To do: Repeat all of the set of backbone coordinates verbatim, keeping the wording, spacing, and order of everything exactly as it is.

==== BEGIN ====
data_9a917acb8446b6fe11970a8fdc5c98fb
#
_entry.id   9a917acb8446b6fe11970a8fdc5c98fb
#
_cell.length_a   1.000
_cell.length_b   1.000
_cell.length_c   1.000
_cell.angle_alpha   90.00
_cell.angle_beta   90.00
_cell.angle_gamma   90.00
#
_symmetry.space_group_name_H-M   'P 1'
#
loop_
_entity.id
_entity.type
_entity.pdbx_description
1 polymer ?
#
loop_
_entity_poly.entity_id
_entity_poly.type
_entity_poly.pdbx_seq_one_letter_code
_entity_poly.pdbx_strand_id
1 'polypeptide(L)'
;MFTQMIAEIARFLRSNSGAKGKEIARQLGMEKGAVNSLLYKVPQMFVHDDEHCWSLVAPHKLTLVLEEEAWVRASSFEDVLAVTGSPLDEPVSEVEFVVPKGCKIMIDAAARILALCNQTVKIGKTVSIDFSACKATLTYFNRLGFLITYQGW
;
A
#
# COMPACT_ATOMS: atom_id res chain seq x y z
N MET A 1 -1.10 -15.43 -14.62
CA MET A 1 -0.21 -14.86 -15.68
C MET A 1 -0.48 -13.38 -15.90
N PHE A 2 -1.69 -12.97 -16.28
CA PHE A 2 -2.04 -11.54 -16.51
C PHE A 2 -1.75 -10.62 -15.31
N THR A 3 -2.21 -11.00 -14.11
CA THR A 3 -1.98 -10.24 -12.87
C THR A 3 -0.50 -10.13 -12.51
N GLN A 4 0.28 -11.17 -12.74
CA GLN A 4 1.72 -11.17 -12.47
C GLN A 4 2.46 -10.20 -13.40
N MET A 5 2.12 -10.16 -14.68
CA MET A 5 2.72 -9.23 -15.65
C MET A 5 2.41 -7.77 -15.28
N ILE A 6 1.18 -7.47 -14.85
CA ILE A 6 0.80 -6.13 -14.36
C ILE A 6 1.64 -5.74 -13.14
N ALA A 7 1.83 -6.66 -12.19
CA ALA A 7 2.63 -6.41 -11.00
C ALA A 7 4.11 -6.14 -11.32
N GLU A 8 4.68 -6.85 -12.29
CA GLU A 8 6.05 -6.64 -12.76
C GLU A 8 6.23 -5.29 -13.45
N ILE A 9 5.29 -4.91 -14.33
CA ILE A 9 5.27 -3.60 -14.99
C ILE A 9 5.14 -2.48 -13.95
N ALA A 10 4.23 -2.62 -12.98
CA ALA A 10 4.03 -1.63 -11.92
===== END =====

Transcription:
data_9a917acb8446b6fe11970a8fdc5c98fb
#
_entry.id   9a917acb8446b6fe11970a8fdc5c98fb
#
_cell.length_a   1.000
_cell.length_b   1.000
_cell.length_c   1.000
_cell.angle_alpha   90.00
_cell.angle_beta   90.00
_cell.angle_gamma   90.00
#
_symmetry.space_group_name_H-M   'P 1'
#
loop_
_entity.id
_entity.type
_entity.pdbx_description
1 polymer ?
#
loop_
_entity_poly.entity_id
_entity_poly.type
_entity_poly.pdbx_seq_one_letter_code
_entity_poly.pdbx_strand_id
1 'polypeptide(L)'
;MFTQMIAEIARFLRSNSGAKGKEIARQLGMEKGAVNSLLYKVPQMFVHDDEHCWSLVAPHKLTLVLEEEAWVRASSFEDVLAVTGSPLDEPVSEVEFVVPKGCKIMIDAAARILALCNQTVKIGKTVSIDFSACKATLTYFNRLGFLITYQGW
;
A
#
# COMPACT_ATOMS: atom_id res chain seq x y z
N MET A 1 -1.10 -15.43 -14.62
CA MET A 1 -0.21 -14.86 -15.68
C MET A 1 -0.48 -13.38 -15.90
N PHE A 2 -1.69 -12.97 -16.28
CA PHE A 2 -2.04 -11.54 -16.51
C PHE A 2 -1.75 -10.62 -15.31
N THR A 3 -2.21 -11.00 -14.11
CA THR A 3 -1.98 -10.24 -12.87
C THR A 3 -0.50 -10.13 -12.51
N GLN A 4 0.28 -11.17 -12.74
CA GLN A 4 1.72 -11.17 -12.47
C GLN A 4 2.46 -10.20 -13.40
N MET A 5 2.12 -10.16 -14.68
CA MET A 5 2.72 -9.23 -15.65
C MET A 5 2.41 -7.77 -15.28
N ILE A 6 1.18 -7.47 -14.85
CA ILE A 6 0.80 -6.13 -14.36
C ILE A 6 1.64 -5.74 -13.14
N ALA A 7 1.83 -6.66 -12.19
CA ALA A 7 2.63 -6.41 -11.00
C ALA A 7 4.11 -6.14 -11.32
N GLU A 8 4.68 -6.85 -12.29
CA GLU A 8 6.05 -6.64 -12.76
C GLU A 8 6.23 -5.29 -13.45
N ILE A 9 5.29 -4.91 -14.33
CA ILE A 9 5.27 -3.60 -14.99
C ILE A 9 5.14 -2.48 -13.95
N ALA A 10 4.23 -2.62 -12.98
CA ALA A 10 4.03 -1.63 -11.92